Two thoughts…

4 01 2009

I have just a couple of ponderances to give to you today.

1. With the trouble in the middle east kicking off one more with disappointing gusto, just where is Britain’s middle east envoy? That’s right, he’s over in America telling everyone how part of everything is luck. According to Alec Trevelyan in Goldeneye Tony,  the other half is fate. At a time when the middle east is crying out for help from anyone who is willing to give it, wouldn’t it be nice to actively see Blair doing something about it rather fattening his own wallet by participating in student conferences?

2. At the moment I have nothing to confirm this, as I’ve heard it only in conversation, but guess who the biggest advertiser is on the tv? That’s right, it’s the government. Various governmental campaigns such as the “know your limits” campaign, the car-tax advert or the new obesity advert all come from those at the top concerned with our well-being. It goes a long way to explain just why most people get really annoyed with adverts, and, naturally enough, change the channel.




4 responses

8 01 2009

maybe it’s cheaper for them to spend money on adverts advising you how to eat healthily now, rather than spending even more money sorting out an operation to treat your coronary artery disease in ten years time…?

9 01 2009

It’s not just the obesity advert though. It’s all the other ones (speeding, alcohol abuse, car tax, benefit fraud etc) too. And yet despite all this, I’m certain I haven’t seen any significant impact made upon the population, there are still speeding accidents, A&E’s are still full of people on a Friday nights vomiting their insides out, people still cheat the system. If things aren’t working, that is no reason to simply produce more, or change the appearance of what is essentially the same message.
I’m not saying lose the adverts altogether, obviously the risks of such things still needs to be promoted, but I did find it interesting that the government is the biggest advertiser in Britain. Surely some of the money could be better spent elsewhere (the NHS is still suffering), or in a better manner relevant to the things it is warning about?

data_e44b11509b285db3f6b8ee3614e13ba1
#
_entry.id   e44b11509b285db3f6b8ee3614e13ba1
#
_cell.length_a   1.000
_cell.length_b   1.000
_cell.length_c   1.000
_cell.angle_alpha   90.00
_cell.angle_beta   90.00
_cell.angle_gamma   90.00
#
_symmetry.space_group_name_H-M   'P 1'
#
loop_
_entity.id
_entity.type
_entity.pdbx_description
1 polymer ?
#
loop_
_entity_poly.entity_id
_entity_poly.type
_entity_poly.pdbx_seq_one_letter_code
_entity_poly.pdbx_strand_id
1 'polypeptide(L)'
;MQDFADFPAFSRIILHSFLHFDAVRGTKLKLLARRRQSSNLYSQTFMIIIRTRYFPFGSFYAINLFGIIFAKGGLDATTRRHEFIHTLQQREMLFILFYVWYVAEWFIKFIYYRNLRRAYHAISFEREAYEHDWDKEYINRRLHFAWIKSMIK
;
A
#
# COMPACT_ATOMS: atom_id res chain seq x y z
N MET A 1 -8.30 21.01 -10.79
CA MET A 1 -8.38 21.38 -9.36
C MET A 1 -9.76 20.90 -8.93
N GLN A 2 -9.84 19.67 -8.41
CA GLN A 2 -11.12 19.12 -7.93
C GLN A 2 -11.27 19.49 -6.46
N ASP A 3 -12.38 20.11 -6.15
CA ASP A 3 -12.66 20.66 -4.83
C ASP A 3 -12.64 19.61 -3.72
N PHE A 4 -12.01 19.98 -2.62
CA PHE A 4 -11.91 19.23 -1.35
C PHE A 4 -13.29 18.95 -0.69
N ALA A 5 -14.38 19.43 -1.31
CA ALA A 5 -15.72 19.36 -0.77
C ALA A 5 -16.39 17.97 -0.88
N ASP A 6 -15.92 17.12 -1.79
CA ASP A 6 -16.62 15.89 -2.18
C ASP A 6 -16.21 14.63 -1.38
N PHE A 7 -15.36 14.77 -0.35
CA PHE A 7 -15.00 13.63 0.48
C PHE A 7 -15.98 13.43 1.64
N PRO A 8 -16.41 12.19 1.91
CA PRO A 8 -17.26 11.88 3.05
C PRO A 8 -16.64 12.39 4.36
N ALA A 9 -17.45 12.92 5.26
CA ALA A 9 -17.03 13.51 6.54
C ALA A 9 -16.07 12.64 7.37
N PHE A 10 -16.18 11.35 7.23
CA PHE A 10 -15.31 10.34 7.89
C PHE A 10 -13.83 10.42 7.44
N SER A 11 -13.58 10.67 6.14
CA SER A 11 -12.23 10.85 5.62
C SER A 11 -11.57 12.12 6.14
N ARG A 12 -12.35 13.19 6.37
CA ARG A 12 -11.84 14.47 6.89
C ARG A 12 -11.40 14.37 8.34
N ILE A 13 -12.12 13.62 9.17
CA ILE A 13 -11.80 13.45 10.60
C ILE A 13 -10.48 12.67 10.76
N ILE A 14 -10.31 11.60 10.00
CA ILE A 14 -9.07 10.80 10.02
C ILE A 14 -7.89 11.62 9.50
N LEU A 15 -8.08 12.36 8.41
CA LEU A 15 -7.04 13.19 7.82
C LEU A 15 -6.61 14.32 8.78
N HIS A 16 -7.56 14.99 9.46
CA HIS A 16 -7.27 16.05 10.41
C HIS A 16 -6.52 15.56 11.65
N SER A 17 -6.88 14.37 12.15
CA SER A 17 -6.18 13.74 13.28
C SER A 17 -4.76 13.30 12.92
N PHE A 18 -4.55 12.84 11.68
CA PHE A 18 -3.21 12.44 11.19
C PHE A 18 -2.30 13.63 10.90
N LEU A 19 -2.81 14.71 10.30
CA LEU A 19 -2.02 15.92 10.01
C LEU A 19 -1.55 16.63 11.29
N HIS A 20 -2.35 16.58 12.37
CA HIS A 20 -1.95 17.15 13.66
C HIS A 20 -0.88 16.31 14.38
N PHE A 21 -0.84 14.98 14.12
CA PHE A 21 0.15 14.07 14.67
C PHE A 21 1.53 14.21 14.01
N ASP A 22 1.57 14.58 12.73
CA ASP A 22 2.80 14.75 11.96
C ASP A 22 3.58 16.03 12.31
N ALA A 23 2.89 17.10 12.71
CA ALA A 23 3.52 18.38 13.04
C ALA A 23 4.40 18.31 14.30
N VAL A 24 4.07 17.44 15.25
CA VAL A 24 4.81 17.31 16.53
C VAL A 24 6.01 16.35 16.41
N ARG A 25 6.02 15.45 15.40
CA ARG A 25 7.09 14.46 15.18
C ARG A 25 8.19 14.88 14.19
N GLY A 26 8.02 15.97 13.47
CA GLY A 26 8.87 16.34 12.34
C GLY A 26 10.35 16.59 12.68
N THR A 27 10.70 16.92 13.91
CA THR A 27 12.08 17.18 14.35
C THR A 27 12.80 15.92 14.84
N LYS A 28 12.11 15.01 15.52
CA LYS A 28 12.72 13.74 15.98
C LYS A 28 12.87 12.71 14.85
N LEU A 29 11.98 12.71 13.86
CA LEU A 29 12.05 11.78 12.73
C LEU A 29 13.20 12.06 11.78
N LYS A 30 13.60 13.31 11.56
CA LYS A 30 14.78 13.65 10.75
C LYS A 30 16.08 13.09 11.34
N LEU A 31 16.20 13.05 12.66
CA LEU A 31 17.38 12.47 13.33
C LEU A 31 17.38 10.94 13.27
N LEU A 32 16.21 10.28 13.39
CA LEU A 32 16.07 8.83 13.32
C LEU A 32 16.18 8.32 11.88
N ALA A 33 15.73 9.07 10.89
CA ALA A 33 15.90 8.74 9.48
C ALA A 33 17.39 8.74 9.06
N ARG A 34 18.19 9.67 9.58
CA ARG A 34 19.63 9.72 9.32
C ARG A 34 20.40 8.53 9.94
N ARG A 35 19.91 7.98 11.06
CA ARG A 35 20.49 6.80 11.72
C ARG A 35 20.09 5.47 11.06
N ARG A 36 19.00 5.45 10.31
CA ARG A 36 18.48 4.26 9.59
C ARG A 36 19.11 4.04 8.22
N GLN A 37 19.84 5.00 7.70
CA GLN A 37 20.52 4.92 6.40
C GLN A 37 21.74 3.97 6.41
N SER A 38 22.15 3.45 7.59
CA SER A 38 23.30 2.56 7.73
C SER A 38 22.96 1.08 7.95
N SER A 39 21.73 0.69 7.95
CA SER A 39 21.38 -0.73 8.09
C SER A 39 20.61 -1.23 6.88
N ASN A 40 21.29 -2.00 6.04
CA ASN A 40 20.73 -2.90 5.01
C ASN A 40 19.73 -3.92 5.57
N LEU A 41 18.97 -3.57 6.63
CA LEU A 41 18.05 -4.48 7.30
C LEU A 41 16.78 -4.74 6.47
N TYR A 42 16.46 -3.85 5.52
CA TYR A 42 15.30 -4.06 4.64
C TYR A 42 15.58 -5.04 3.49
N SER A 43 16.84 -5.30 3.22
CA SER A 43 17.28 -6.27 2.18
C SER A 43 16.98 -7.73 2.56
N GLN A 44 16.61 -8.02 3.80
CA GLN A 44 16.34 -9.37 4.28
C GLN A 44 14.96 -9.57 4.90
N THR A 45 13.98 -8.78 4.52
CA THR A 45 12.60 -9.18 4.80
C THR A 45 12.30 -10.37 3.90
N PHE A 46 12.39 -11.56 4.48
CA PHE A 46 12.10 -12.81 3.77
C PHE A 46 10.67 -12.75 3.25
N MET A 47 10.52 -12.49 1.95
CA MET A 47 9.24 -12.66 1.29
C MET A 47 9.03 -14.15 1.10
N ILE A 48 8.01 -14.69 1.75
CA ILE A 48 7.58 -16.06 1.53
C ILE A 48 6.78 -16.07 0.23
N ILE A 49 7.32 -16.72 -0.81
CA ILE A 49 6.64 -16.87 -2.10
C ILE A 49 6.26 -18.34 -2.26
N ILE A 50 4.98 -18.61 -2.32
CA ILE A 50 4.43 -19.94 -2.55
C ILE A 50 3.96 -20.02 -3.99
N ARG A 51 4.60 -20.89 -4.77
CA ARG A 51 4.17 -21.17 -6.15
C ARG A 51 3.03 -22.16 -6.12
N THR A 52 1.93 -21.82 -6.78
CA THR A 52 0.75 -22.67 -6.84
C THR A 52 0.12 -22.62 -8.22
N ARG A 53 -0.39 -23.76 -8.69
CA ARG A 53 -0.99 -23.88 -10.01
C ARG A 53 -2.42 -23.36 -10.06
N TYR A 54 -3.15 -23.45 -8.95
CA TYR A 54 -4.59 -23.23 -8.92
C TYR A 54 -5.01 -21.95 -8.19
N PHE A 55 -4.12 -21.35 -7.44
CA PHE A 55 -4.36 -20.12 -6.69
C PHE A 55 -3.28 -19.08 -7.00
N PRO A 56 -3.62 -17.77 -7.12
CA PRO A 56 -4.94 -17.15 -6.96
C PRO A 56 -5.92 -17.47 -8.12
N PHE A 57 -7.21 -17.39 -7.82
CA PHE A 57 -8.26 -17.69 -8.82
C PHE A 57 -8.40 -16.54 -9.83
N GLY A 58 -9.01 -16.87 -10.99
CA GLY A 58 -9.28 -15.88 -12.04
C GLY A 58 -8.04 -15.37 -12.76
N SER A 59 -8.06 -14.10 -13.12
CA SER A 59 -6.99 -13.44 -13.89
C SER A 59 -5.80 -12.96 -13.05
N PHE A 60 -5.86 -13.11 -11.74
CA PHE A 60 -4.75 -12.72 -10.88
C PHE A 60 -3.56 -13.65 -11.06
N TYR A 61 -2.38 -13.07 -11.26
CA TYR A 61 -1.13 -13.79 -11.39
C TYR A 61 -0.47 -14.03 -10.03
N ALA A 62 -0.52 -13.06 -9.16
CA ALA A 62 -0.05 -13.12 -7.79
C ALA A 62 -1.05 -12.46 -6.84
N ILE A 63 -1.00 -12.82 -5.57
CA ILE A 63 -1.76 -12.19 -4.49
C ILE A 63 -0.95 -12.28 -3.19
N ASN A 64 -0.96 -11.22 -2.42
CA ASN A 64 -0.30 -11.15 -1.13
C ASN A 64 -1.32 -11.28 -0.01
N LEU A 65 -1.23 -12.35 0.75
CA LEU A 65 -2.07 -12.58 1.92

9 01 2009

i agree with most of that, although i’m curious as to where you have or haven’t seen those significant impacts. do you regularly hang out around a&e departments recording people’s injuries? or have you delved into some nhs report on binge drinking? ask claire about it. she’ll know more than either of us.

also, you’re probably right that the absolute number of accidents, etc are not decreasing but this observation has to be made in relation to the total population. as an example, the total number of people dying each year in england is higher now than ever before, but the death rate has fallen from 26 per 1000 in 1901 to 10 per 1000 today.

i think you need a bit more evidence to back up what you’re saying.

9 01 2009

I actually did a blog about binge drinking a while ago (albeit underage drinking), it’s there to be read.
A quick scan of this report seems to confirm some of my views in relation to drinking, but it is a few years old:

Likewise this document has enough information which seems to substantiate my thoughts:

There are countless other reports of increased problems, google it, the results are there to be found.

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